||And all the usual nonsense from the BloodyPulpit:
Dehlinger Syrah: This struck me as one of the better Dehlinger Syrahs I've
had, more depth and extraction then some in the past. To me, the Dehlinger
Syrah often tastes like a Syrah made by a Pinot producer. This tasted like
a Syrah made by a Syrah producer. Beautiful wine.
Harlequin Syrah: www.harlequinwine.com : This is a tiny operation up in
the Seattle that makes WashState wines and Oregon Pinots. Owned by Elizabeth
Cook and Robert Goodfriend. Robert is one of my special long-time friends
from the days he owned a restaurant in SantaFe; a very talented chef and
obviously an equally talented winemaker. I had this Syrah over a yr ago
and was pretty impressed by it. A years age has made me even more impressed.
A very terroir-driven wine and one that I expect to age very well. His
Cabernet is also most impressive. Elizabeth & Robert's son, Alexander,
as cute a little bug as you'd ever see, is struggling for well over a year
w/ aplastic anemia. Details are at www.geocities.com/alexandernevers.
Chateau Russol: Not a very well-liked wine at this tasting because of the
paucity of fruit it showed. But I found it quite an interesting wine and
very much terroir-driven. It's a good example of making a wine that's huge
& extracted but still not obliterating the terroir. It'll be interesting
to see if it ages into something interesting. When I was growing up (well...
not yet there, but when I was much younger), we had about 10 old black
walnut trees on our property in suburban KansasCity. It was my responsibility
to pick up the walnuts as they fell to the ground. As I was more interested
in shooting hoops down the street, I didn't always show much responsibility
for this chore. So they would often lie on the ground into winter. My Mom
would finally get fed up w/ my dwaddling and make me go out, clad only
in my skivvies, get down on my hands & knees, with a foot of snow on
the ground, and complete the harvest. I'd have these black stains on my
knees and hands from the slimey walnut hulls for months, not to mention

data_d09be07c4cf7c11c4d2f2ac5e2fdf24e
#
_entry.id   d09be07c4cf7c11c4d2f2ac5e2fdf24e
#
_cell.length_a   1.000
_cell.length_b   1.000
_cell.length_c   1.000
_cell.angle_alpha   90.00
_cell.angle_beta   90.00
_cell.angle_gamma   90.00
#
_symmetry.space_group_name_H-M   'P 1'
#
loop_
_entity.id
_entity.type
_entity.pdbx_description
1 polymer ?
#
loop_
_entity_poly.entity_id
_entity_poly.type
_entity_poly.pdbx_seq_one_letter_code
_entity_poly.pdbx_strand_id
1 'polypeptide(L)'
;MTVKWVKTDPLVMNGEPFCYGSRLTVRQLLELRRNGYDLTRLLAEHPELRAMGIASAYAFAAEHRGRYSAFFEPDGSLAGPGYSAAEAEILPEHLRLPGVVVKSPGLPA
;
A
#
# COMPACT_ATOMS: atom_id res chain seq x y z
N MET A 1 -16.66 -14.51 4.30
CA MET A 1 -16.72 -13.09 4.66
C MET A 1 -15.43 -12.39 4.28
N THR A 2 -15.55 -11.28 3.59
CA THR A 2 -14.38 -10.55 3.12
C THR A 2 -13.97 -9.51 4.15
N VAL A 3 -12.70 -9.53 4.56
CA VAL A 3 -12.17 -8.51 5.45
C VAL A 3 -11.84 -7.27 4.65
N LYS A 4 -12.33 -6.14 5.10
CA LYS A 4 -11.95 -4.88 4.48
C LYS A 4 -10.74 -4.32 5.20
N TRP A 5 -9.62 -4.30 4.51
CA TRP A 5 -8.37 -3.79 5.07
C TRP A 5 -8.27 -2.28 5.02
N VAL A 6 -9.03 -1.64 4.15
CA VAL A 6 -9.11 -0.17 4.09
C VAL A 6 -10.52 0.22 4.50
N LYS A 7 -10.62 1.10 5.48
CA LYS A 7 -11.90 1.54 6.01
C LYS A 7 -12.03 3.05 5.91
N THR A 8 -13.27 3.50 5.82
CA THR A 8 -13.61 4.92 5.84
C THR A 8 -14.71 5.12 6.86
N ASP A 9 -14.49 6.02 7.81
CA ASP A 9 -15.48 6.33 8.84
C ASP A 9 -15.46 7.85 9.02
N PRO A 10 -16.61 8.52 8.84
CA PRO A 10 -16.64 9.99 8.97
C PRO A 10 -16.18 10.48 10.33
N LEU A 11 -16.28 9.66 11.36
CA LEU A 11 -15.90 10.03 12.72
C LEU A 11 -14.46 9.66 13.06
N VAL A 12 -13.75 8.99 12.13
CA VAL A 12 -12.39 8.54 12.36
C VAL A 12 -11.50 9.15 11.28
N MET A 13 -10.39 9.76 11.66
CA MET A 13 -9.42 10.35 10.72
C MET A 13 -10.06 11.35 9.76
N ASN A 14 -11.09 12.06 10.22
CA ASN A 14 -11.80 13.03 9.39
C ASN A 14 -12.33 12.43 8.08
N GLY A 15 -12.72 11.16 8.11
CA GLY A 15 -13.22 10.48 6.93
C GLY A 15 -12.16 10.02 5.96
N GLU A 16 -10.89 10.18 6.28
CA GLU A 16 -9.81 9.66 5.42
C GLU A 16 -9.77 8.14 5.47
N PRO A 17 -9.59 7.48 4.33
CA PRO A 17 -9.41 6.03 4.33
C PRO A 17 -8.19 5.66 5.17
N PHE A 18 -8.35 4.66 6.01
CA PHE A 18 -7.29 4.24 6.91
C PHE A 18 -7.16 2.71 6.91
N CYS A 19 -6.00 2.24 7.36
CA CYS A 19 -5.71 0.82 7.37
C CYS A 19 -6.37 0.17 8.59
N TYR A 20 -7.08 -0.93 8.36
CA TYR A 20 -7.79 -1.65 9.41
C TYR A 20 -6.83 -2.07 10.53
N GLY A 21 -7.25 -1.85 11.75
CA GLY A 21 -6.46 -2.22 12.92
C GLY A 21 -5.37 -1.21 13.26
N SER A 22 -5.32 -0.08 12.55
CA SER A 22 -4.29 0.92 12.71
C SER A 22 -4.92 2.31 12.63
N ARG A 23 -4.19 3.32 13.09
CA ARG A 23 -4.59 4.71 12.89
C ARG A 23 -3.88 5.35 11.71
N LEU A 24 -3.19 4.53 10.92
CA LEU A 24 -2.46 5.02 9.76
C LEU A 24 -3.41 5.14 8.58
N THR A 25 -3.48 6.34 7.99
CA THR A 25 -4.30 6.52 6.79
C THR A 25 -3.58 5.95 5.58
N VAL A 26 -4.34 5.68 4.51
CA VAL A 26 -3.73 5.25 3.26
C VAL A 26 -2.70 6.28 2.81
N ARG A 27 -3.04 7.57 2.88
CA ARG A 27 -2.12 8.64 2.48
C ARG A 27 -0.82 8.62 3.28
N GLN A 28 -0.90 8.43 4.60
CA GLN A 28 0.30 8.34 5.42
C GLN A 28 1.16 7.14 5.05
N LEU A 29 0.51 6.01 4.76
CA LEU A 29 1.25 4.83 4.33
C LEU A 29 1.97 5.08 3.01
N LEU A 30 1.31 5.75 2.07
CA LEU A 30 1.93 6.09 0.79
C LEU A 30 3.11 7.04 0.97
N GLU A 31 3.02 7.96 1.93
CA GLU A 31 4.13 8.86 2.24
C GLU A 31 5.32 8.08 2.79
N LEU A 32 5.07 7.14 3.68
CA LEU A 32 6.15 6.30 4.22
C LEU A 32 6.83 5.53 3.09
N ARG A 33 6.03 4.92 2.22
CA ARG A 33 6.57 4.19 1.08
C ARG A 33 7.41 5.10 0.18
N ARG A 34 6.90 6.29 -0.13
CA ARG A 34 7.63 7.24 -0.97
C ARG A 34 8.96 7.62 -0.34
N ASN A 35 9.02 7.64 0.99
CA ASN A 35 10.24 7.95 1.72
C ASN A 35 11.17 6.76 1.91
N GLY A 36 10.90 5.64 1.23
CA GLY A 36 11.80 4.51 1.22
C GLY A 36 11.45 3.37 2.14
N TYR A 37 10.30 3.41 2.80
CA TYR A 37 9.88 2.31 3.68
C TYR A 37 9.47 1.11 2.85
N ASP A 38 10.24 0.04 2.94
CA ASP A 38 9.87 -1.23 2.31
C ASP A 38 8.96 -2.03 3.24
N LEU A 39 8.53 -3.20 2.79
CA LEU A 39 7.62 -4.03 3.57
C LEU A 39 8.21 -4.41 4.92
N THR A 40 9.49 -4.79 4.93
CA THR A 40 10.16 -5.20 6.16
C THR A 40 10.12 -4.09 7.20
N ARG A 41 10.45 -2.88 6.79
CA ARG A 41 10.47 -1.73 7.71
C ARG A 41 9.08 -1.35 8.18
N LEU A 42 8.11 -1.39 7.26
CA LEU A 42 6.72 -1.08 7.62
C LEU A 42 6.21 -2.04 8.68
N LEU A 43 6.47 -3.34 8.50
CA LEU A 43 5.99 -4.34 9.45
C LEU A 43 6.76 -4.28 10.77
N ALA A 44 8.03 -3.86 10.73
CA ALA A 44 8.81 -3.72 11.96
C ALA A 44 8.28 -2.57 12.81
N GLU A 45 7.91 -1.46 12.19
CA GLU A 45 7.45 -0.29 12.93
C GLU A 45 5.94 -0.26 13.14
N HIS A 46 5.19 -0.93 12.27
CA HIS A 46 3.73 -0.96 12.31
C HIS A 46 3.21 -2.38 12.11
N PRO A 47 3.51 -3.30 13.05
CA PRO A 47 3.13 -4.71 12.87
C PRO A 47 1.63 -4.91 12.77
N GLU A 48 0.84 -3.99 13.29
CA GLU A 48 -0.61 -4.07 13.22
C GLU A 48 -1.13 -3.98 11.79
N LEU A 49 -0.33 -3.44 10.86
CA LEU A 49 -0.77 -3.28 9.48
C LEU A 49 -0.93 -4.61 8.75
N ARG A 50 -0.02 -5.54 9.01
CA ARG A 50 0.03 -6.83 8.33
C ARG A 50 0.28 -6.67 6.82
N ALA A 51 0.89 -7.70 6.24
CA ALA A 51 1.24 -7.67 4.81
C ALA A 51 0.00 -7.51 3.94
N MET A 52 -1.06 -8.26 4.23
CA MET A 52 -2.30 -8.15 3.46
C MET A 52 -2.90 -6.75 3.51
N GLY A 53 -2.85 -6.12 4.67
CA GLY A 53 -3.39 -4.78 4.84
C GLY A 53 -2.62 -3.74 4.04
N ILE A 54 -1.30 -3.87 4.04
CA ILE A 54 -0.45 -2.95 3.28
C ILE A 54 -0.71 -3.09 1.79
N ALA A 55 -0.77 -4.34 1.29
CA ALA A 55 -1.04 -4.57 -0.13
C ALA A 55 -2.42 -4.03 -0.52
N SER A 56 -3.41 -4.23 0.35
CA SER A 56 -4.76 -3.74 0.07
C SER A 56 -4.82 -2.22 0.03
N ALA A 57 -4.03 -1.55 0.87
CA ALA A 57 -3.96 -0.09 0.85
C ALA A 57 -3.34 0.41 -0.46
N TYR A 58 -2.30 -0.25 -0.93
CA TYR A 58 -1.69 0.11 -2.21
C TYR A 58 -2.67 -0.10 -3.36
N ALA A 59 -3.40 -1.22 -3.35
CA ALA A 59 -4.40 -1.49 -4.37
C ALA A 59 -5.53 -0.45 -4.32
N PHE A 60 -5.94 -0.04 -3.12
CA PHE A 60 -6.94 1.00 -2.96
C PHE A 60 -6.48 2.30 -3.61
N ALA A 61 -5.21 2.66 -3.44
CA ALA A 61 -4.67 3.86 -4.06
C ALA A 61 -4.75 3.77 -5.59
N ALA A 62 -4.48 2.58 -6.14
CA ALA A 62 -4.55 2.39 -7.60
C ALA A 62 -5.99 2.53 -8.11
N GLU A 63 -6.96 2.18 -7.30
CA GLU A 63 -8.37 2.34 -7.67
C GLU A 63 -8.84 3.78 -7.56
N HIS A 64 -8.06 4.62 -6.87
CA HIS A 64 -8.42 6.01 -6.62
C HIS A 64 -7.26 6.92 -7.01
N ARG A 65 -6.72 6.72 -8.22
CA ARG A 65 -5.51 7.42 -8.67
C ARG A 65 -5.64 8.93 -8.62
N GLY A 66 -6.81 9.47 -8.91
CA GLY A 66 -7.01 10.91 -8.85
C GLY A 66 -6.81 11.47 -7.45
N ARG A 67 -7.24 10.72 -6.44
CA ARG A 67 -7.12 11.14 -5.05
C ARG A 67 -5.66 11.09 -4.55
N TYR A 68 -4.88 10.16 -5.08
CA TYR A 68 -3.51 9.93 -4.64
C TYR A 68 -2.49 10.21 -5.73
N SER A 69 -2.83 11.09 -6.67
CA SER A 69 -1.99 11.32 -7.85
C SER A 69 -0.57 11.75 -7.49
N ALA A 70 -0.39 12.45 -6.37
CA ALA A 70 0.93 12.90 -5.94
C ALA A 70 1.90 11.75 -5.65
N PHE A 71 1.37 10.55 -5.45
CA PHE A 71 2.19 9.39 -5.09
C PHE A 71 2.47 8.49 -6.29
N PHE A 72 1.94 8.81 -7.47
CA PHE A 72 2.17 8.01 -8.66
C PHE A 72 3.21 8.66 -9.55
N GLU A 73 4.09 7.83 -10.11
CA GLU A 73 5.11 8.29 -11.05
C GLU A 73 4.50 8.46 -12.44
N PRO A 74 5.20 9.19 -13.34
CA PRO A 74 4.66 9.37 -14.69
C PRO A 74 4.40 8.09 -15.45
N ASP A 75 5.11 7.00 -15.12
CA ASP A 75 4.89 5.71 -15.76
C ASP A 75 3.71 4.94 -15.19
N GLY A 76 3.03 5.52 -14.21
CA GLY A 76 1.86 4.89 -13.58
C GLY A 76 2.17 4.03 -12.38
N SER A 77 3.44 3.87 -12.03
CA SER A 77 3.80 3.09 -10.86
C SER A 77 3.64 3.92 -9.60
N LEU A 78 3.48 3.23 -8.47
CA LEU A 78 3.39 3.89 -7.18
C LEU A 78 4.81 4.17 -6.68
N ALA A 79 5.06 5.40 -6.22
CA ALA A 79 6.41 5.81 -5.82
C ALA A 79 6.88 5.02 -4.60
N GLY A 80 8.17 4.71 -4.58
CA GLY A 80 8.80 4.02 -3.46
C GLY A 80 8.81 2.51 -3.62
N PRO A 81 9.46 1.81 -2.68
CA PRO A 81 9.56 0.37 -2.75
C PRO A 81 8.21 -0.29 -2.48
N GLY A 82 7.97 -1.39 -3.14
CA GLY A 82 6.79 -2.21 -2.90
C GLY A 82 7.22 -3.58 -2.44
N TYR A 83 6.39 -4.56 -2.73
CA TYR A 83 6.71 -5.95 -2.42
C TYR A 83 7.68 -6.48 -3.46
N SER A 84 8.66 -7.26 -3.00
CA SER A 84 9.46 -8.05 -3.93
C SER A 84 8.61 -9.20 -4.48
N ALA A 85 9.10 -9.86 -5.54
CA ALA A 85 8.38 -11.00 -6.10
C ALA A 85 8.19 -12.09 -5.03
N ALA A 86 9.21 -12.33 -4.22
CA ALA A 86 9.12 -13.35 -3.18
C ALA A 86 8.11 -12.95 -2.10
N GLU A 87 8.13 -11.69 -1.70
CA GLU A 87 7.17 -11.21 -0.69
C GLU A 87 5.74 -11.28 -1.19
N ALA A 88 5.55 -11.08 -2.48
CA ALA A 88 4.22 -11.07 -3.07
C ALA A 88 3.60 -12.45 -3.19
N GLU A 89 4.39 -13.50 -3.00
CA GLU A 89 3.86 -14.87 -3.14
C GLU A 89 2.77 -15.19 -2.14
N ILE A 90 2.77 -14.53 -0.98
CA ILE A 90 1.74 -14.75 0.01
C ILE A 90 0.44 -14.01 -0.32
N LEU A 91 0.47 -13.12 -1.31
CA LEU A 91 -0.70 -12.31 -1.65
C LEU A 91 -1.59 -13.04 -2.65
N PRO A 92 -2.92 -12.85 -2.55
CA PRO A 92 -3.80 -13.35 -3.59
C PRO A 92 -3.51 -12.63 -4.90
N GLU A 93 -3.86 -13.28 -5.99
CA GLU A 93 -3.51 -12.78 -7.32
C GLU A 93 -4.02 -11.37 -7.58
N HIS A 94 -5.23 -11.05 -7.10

the frostbitten extremities. In the late summer, whilst the walnuts were
still green, us neighborhood kids would get into these brutal walnut fights.
More than once, I'd take a heavy hit to the head... which probably explains
a lot of things. Used to be great fun to sit atop the outhouse, pick the
walnuts off the tree, and heave them at the Utter's goats next door, and
listen to them bray when they'd take a hit. The smell on our hands from
those green walnut oils in the hulls is exactly what this wine smelled
like. You had to have been there to relate.
Durell '97: This is a wine that has set in the distributor's warehouse
for around 3 yrs, plus almost a yr on the shelf at WholeFoods. Though not
a bad wine; it didn't deliver the level of excitement I expest from an
older EdStJ Syrah. I think it probably suffered from its indifferent storage
Durell '91: This wine DID deliver the excitement I expect from an older
EdStJ Syrah. I had dinner w/ Steve Edmunds, Stu Yaniger, and respect spouses
at Baywolf last Friday. I thought I'd take Steve's '91 Durell to see how
it was doing. Turns out, Steve brought exactly the same wine, en magnum
(do great minds think alike or what?). So we used Steve's btl & I schlepped
this btl back home & put it in this tasting. It delivered the goods.
I don't think it showed the same level of fruit that the magnum did, but
it was pretty impressive.
Three Birds: Named after the three graduates of Pomona College (Sage Hens),
Mike, Kendall, and Jay. Knowing Mike Officer's winemaking style, I was
expecting a wine slanted toward the big Alban style of Grenache. It is
not. It is a very polished/well-made Grenache with loads of spicy fruit.
Carlisle Petite: This was the one that got a huge RP score and was very
highly sought. It's a big blockbuster wine but much more fruit than most
PSs. It even reminds me a bit of the Ridge YC PS '71 in its youth. It'll
be fun to watch this evolve. Alas, only one more btl. But there's a fair
amount of other btls here in LosAlamos, so I'll see it from time to time
Getting snookered: Howard knew I would feel the CdP embossing on the bottle
under the sock, so he decanted it into a German Rhine btl. Highly unethical
behavior I thought. No doubt, relying on a subtle visual clue, I identified
it as young German spatburgunder or Alsatian Pinot. Once my mind settled
on that, I was locked into that guess. All the brett should have been a
tipoff on an older Beaucastel. Just goes to show... can't trust them chemists!!
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